- Politician 2: The Queen has supplied you with an annual income for God knows how long, and now you bite the hand that feeds you?
- Duleep: It is not a matter of money. I cannot stand idle and watch my homeland subjected to the yoke of an outsider's rule. My people are treated as slaves. I will die poor a thousand times over if only to see them free.
- Politician 2: Your passion moves me, Your Highness. What would you have me do?
- Duleep: Take this copy of the wrongful treaty and defend my claim to the throne. Help disengage the Punjab from British rule.
- Politician 2: I shall speak up, but I am only one voice. I cannot promise anything but a show of support.
- Duleep: That is more than enough. Thank you, sir.
- Politician 2: My pleasure, Your Highness.
Evie dropped off the politician at the Palace of Westminster.
- Politician 2: Good day, sir.
- Duleep: May God bless you. Only one more remains. To the Gladstone residence.
- Evie: Do you miss India?
- Duleep: I remember... that my mother smelled of cinnamon. And when she cradled me in her arms in the summer heat, I would hold so still that she fell asleep. When I lost my kingdom, it hurt, but truly, when they took my mother away... I saw her again two years before she died. The summer long since faded. I miss her, I miss India. I love India because I love my mother.
- Evie: Will you ever return?
- Duleep: I have petitioned the government several times, but they withhold their permission. Do not be fooled by appearances, Miss Frye. I am in many ways a prisoner.
- Evie: Perhaps we may work together more closely for your cause in the future.
- Duleep: I would like that very much, Miss Frye.
Evie drove to the residence of William Gladstone and picked him up.
- Gladstone: What else can go wrong?
This day is a disaster!
Where in the blazes is my carriage?
To the Sinopean Club, straight away.
- Duleep: Good day, Mr. Gladstone.
- Gladstone: Mr. Singh?
- Duleep: You are a hard man to pin down.
- Gladstone: I know what this is about. Your parlor tricks have worn off. Her Majesty has tired of you, so now you come begging for scraps.
- Duleep: You wound me deeply, sir. My people deserve freedom. I am here to fight for them.
- Gladstone: Why did you lose the Punjab? I shall tell you, "Your Highness". You were outgunned, outmaneuvered and simply outclassed. Yes, the Sikhs deserve freedom. I hope with British help and progress, they shall achieve it.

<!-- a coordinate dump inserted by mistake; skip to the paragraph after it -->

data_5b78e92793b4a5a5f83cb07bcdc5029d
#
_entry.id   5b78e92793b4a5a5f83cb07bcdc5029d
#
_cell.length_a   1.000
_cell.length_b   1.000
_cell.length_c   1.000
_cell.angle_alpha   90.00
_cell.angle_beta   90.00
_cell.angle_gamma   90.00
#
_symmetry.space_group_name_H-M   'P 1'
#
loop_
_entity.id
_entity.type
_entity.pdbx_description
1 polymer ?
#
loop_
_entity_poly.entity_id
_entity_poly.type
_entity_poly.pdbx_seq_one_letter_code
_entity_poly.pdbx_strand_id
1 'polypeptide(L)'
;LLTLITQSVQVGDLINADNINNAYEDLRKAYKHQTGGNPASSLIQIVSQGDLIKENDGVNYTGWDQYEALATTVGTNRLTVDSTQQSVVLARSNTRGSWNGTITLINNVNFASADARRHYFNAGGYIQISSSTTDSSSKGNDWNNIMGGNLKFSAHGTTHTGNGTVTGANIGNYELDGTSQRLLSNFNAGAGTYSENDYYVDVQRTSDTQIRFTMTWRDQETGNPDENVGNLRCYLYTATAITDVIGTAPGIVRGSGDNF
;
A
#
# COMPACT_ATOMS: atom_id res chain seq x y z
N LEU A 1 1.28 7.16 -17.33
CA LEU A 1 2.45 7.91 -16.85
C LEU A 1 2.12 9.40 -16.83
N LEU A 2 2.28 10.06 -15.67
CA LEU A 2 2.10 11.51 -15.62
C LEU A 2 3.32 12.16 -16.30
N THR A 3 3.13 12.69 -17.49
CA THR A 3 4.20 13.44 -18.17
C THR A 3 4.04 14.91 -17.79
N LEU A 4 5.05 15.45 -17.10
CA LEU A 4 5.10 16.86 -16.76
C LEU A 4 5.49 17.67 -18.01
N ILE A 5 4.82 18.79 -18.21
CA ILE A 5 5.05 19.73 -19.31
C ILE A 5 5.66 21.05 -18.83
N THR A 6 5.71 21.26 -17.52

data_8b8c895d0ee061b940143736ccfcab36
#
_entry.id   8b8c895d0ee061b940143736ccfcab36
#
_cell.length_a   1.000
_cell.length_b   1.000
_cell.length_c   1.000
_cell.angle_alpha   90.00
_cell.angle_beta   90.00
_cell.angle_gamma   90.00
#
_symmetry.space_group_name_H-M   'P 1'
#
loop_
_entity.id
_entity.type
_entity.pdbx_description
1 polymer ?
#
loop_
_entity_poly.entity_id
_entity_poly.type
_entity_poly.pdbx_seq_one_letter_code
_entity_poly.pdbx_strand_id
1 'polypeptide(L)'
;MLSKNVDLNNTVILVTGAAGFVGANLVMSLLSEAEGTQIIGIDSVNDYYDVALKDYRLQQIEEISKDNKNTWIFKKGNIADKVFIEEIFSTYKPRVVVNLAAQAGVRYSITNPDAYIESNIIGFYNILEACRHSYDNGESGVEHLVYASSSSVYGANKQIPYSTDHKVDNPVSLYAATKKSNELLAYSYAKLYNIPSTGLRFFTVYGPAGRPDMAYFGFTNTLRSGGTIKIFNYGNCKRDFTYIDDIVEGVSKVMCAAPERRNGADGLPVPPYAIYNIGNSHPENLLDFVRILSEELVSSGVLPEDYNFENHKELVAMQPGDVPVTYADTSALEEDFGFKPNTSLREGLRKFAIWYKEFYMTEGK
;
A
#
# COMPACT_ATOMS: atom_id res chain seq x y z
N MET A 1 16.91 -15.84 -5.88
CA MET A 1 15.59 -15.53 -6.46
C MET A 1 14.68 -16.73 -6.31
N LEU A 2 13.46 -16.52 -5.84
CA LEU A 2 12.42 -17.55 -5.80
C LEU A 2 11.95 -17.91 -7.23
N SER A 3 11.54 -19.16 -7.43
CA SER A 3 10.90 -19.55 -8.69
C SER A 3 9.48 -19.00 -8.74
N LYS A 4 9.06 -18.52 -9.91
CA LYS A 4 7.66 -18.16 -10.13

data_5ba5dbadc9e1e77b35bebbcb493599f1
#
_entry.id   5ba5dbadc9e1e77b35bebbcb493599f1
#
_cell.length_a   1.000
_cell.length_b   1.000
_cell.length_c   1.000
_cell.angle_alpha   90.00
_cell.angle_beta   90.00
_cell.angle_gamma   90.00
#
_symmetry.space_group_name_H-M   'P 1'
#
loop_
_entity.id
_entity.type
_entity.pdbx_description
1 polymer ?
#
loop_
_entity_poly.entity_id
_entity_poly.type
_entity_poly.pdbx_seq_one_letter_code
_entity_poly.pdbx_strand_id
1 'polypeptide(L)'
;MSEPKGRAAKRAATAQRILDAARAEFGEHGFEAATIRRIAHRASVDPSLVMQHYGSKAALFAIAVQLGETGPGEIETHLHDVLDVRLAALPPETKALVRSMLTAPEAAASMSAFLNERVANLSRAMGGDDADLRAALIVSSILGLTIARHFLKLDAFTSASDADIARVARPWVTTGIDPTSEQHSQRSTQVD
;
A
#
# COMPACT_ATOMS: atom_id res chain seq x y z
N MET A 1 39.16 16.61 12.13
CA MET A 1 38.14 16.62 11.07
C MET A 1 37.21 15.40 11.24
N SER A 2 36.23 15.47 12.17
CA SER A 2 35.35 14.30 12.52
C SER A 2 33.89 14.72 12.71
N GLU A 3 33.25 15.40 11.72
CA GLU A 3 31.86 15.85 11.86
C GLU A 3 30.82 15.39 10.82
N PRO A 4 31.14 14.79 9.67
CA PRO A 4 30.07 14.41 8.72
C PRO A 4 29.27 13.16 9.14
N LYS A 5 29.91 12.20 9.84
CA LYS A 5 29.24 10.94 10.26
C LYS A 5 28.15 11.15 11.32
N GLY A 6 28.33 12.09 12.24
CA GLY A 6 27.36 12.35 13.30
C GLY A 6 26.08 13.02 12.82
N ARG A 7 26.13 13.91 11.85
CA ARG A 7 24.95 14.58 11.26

- Duleep: Then why do they cry out for their king?
- Gladstone: Britain has a duty to bring about peace. It is an enormous responsibility, and I value your guidance and advice, along with that of Parliament. But it's our burden to rule India, and certainly not the duty of a forgotten leader who has not seen his country for twenty years. I apologize for being so frank, but one must not tell lies to a king.
- Duleep: Your honesty is most enlightening.
- Gladstone: When I become Prime Minister, I intend to push for peace, but it will be a long and slow process. And I am afraid I can almost guarantee you will never see India again.
- Duleep: If my people are free, then my imprisonment shall be no burden.
- Gladstone: Perhaps your idealism is real. Although, after observing the tigers wandering the grounds of your lush, expensive state, forgive me for doubting it.
Evie dropped off Gladstone at the Sinopean Club.
- Gladstone: Much luck, Your Highness, with your lobbying. I hope my advice has done some good.
- Duleep: Far more than your policies, thus far. But I hold out hope that you will make progress. My people are counting on it.
Duleep and Evie stepped off the carriage.
- Duleep: Thank you, Miss Frye, for forwarding my cause.
- Evie: Oh, you are welcome. I hope some good comes of it, despite Mr. Gladstone's vitriol.
- Duleep: Those of us with the largest hearts protect them the most. Your father, for instance. From what I understand, he was extraordinarily sad, broken even, after your mother's passing. That kind of pain can blind us, can cause us to say outlandish things to protect the ones we love. It's time you returned this carriage and recovered those plans. They are located in Buckingham Palace. The Queen keeps them among her personal papers in the White Drawing Room. I wish you a good evening, Miss Evie Frye.
- Evie: And to you, Your Highness.
Evie took the carriage's reins again and returned it to the depot.
Evie learned from Duleep Singh that plans of the vault could be found in the White Drawing Room of Buckingham Palace. On hearing of her parents' partnership as Assassins, she also reconsidered her abidance to her father's teachings.